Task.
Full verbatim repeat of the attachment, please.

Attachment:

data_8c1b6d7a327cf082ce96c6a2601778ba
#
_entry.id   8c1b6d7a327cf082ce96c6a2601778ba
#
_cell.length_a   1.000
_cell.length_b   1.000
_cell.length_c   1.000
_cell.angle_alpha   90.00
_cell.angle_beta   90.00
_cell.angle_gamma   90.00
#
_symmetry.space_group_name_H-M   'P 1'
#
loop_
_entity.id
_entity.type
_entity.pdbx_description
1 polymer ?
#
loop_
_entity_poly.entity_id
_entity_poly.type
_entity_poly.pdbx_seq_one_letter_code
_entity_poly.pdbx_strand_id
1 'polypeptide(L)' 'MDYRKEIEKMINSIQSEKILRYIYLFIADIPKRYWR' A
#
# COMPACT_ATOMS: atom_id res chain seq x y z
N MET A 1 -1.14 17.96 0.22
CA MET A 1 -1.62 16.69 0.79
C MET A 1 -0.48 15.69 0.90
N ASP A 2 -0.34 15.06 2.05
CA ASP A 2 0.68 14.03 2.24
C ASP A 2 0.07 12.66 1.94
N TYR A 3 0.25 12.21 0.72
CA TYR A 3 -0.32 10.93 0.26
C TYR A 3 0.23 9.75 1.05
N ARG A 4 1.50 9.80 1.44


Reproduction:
data_8c1b6d7a327cf082ce96c6a2601778ba
#
_entry.id   8c1b6d7a327cf082ce96c6a2601778ba
#
_cell.length_a   1.000
_cell.length_b   1.000
_cell.length_c   1.000
_cell.angle_alpha   90.00
_cell.angle_beta   90.00
_cell.angle_gamma   90.00
#
_symmetry.space_group_name_H-M   'P 1'
#
loop_
_entity.id
_entity.type
_entity.pdbx_description
1 polymer ?
#
loop_
_entity_poly.entity_id
_entity_poly.type
_entity_poly.pdbx_seq_one_letter_code
_entity_poly.pdbx_strand_id
1 'polypeptide(L)' 'MDYRKEIEKMINSIQSEKILRYIYLFIADIPKRYWR' A
#
# COMPACT_ATOMS: atom_id res chain seq x y z
N MET A 1 -1.14 17.96 0.22
CA MET A 1 -1.62 16.69 0.79
C MET A 1 -0.48 15.69 0.90
N ASP A 2 -0.34 15.06 2.05
CA ASP A 2 0.68 14.03 2.24
C ASP A 2 0.07 12.66 1.94
N TYR A 3 0.25 12.21 0.72
CA TYR A 3 -0.32 10.93 0.26
C TYR A 3 0.23 9.75 1.05
N ARG A 4 1.50 9.80 1.44